Instagram competitor Vero has seen a surge in user registrations over the course of the past week, but a dubious terms of service agreement and the prospect of usage fee has resulted in a number of customers flocking to delete the client. Here’s everything you need to know.
Why are Instagrammers flocking to Vero?
Vero has experienced a rapid upswing in popularity. Last week, the three-year-old social network had fewer than 150,000 downloads. Now it has a little less than 3,000,000 – an increase that’s thought to be the result of frustrated Instagram users looking for an ad-free alternative with a traditional chronological feed.
The application itself is nothing more than a reskinned version of Instagram that has been designed to improve on the Facebook-owned client’s shortcomings. It doesn’t, for example, use an algorithm to determine the order posts are presented in the main feed. They’re shown chronologically, based on who you follow.
There are, of course, a number of additional features designed to win Instagram users over. Customers can share links, their current location and recommendations for books, movies and music – all without leaving the Vero application. They can also share posts with different groups of friends, restricting who can see what.
Selective sharing is a tool that teenagers all over the world have spoken highly of, mainly because it allows them to hide specific posts from their family, while still sharing them with a group of peers. Parents, on the other hand, didn’t speak too highly of the feature, as it prevents them from monitoring their children.
Was Vero built by Russian hackers?
When a product is cast into the limelight, the firm behind it is often brought under the microscope – and that close examination hasn’t faired well for Vero. It’s been revealed that a number of the application’s developers are Russian, sparking concerns over whether the client can be used to manipulate users and steal data.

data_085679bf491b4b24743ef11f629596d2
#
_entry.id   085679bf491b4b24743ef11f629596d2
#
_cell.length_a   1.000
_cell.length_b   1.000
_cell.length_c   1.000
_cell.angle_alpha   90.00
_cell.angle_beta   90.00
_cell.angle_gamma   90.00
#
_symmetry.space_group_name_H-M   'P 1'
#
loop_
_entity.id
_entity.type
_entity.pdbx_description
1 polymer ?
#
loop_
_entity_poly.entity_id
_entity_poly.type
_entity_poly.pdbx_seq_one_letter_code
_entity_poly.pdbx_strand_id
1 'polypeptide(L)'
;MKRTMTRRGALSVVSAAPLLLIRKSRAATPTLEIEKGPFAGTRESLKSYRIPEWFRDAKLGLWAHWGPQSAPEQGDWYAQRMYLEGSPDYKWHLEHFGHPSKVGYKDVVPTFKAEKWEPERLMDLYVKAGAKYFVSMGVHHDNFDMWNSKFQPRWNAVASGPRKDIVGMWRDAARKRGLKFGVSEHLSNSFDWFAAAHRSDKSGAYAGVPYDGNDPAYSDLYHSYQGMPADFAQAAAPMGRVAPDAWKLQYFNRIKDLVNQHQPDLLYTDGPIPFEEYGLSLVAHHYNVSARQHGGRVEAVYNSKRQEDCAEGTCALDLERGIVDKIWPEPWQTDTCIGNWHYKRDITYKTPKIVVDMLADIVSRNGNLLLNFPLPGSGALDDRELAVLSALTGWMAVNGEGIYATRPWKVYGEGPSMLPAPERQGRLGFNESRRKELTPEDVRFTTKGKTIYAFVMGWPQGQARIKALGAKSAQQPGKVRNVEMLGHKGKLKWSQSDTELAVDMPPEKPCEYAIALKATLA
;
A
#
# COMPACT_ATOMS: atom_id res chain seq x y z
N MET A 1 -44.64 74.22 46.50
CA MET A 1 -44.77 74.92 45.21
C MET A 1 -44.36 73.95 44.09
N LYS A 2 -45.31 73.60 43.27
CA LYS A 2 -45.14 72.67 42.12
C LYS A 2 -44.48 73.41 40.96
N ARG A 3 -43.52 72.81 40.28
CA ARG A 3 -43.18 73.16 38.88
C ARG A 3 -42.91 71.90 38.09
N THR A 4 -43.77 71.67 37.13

The concerns come amid endless reports claiming that Facebook helped facilitate the spread of fake news, which many say was promoted by Russian propaganda organisations, ahead of the all-important 2016 presidential election in the United States. It’s believed that the spread could have forced many a voter’s hand.
Vero founder Ayman Hariri doesn’t think users have anything to worry about, however. “At the end of the day, where people are from is really not how anybody should judge anyone,” Hariri told TIME last week. “The people that I work with are incredibly talented, dedicated, honest people that care about the user experience.”
What’s wrong with Vero’s terms of service?
To use Vero, you have to grant it: “a royalty-free, sublicensable, transferable, perpetual, irrevocable, non-exclusive, worldwide license to use, reproduce, modify, publish, list information regarding, translate, distribute, syndicate, publicly perform, publicly display, make derivative works of, or otherwise use your User Content.”
That may seem a little daunting at first, but it isn’t too dissimilar to the agreement Facebook, Twitter and a slew of other social networks have in place. All it means is that you are granting Vero the permission it requires to show your content to other users, and let those users share your content with other users – and so on.
How do I delete my Vero account?
Deleting your Vero account isn’t as simple as firing up the application and clicking a button. You, instead, need to submit a formal request via the firm’s website, wait for a response (it can take anywhere from a couple of minutes to a couple of days to hear back), then delete the application from your smartphone or tablet.
Let us know what you think of Vero over on Facebook or Twitter @TrustedReviews.